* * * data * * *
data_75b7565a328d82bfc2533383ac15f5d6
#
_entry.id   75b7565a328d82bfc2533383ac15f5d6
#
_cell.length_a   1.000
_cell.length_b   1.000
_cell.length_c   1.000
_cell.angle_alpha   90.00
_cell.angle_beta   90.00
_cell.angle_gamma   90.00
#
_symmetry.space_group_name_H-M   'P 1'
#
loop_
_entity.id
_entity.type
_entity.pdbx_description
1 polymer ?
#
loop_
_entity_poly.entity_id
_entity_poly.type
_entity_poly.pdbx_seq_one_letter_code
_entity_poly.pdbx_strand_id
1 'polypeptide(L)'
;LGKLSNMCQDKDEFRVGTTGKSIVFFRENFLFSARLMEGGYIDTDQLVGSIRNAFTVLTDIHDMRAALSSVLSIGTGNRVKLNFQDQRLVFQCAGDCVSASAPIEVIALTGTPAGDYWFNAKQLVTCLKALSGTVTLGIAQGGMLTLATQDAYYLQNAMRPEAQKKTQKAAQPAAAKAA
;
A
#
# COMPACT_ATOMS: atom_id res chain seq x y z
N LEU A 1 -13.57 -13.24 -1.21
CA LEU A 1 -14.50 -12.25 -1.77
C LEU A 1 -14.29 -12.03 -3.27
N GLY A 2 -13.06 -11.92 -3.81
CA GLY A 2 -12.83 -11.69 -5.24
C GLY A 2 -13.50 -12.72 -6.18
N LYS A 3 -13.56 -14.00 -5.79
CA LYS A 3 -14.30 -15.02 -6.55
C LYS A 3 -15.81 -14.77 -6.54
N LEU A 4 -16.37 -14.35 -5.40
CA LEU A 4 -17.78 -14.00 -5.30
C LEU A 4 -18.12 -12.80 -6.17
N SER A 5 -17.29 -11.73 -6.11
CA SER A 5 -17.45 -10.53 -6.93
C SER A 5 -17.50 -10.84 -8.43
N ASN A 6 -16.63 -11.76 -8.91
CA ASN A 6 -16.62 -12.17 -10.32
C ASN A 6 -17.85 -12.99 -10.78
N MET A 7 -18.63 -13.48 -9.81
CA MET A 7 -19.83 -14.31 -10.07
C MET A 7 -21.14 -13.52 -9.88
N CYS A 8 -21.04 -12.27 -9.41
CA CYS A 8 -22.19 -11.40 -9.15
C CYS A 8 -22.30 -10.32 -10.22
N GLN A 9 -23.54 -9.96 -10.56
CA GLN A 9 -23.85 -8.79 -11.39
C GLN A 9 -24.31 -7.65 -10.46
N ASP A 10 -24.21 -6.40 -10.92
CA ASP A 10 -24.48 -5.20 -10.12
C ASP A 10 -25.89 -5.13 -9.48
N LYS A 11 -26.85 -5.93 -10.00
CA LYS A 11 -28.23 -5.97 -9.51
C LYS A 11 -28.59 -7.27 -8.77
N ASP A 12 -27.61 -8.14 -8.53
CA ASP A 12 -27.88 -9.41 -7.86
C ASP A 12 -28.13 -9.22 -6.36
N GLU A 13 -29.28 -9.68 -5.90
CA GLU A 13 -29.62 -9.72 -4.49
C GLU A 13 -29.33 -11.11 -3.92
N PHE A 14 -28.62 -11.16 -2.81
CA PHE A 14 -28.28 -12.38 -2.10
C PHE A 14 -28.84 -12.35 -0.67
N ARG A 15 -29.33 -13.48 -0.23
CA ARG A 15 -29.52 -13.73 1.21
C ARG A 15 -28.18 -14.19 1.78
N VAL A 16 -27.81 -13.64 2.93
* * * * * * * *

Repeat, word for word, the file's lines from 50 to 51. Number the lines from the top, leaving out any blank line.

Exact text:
CA MET A 7 -19.83 -14.31 -10.07
C MET A 7 -21.14 -13.52 -9.88